It's officially summer again, and thank goodness because I've been coasting on the remains of last year's apple butter for quite a while! Needless to say, I am super excited that it's time to stock up my pantry with new jams and other goodies again. There's nothing like tasting summer in the form of a canned peach in the depths of winter, or crunching into a tasty pickle when you've been eating root vegetables almost exclusively.
It just occurred to me, though, that with the hot weather getting us going a little earlier than usual this year, I should probably be dusting off my canning books already. If you also want to dig into preserving and would like a bit of guidance, here are a selection of books that that would be excellent for both old-time canners and beginners alike!
This is it, this is where you start- the holy grail of canning books! Ball will answer all your questions like: What does "light syrup" mean when canning peaches? What's the difference in yield when hot packing versus cold packing your fruits? What the heck IS hot and cold packing? You'll find all of the basics of technique, processing times, measurements, etc. for all the most popular canned goods!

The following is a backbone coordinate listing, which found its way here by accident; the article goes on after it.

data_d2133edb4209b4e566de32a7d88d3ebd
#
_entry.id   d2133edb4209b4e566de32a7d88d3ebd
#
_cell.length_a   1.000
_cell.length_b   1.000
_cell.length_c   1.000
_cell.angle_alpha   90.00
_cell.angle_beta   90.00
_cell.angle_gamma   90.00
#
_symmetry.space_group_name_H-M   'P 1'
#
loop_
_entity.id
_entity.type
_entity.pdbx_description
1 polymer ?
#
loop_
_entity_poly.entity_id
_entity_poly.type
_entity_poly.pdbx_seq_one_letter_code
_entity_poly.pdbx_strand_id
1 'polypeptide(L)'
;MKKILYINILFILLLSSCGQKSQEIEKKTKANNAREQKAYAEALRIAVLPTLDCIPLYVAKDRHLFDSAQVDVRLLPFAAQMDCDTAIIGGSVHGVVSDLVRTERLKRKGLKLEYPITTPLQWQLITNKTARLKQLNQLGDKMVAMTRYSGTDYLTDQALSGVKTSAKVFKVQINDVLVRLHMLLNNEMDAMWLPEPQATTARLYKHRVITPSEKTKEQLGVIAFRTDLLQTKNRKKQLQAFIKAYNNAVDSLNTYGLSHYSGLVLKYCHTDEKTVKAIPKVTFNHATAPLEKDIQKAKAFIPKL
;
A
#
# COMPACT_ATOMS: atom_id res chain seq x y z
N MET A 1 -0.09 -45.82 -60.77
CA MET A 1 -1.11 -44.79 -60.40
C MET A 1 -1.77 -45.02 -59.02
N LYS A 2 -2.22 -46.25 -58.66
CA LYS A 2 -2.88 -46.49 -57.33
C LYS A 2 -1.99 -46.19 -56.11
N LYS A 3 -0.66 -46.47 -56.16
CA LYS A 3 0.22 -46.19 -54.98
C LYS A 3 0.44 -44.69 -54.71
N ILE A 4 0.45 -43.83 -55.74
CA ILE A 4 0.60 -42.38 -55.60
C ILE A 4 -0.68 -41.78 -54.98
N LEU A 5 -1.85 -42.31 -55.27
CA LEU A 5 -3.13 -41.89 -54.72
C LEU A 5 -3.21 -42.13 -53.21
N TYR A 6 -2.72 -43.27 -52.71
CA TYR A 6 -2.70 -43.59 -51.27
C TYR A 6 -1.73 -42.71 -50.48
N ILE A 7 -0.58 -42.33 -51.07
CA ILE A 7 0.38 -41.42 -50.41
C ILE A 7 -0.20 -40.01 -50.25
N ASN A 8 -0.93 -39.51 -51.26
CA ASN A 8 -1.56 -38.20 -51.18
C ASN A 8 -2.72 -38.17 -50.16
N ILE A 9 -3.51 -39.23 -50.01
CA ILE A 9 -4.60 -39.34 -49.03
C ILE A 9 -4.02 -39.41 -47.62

If you have a small kitchen, nowhere to store tons of canned goods, or just get really small yields of fruits and vegetables from your garden, this is a great book for small-batch canning.
If you're more into preserving things the old-fashioned way, check out this awesome primer on fermenting all sorts of different foods. Sandor Katz has such a nice writing style, and the book is the perfect balance of informative and accessible. It has a lot of detailed, practical advice to get you started on your own fermenting adventures plus just enough history and relevant discussions on the way we eat to get you really thinking. The author is obviously passionate about making and eating fermented foods and I appreciate that!
Here's another "back to basics" preserving method. I love how this book will work for you whether you have a fancy dehydrator, you want to use your oven, or you want to go as low-tech as possible and just use the sun!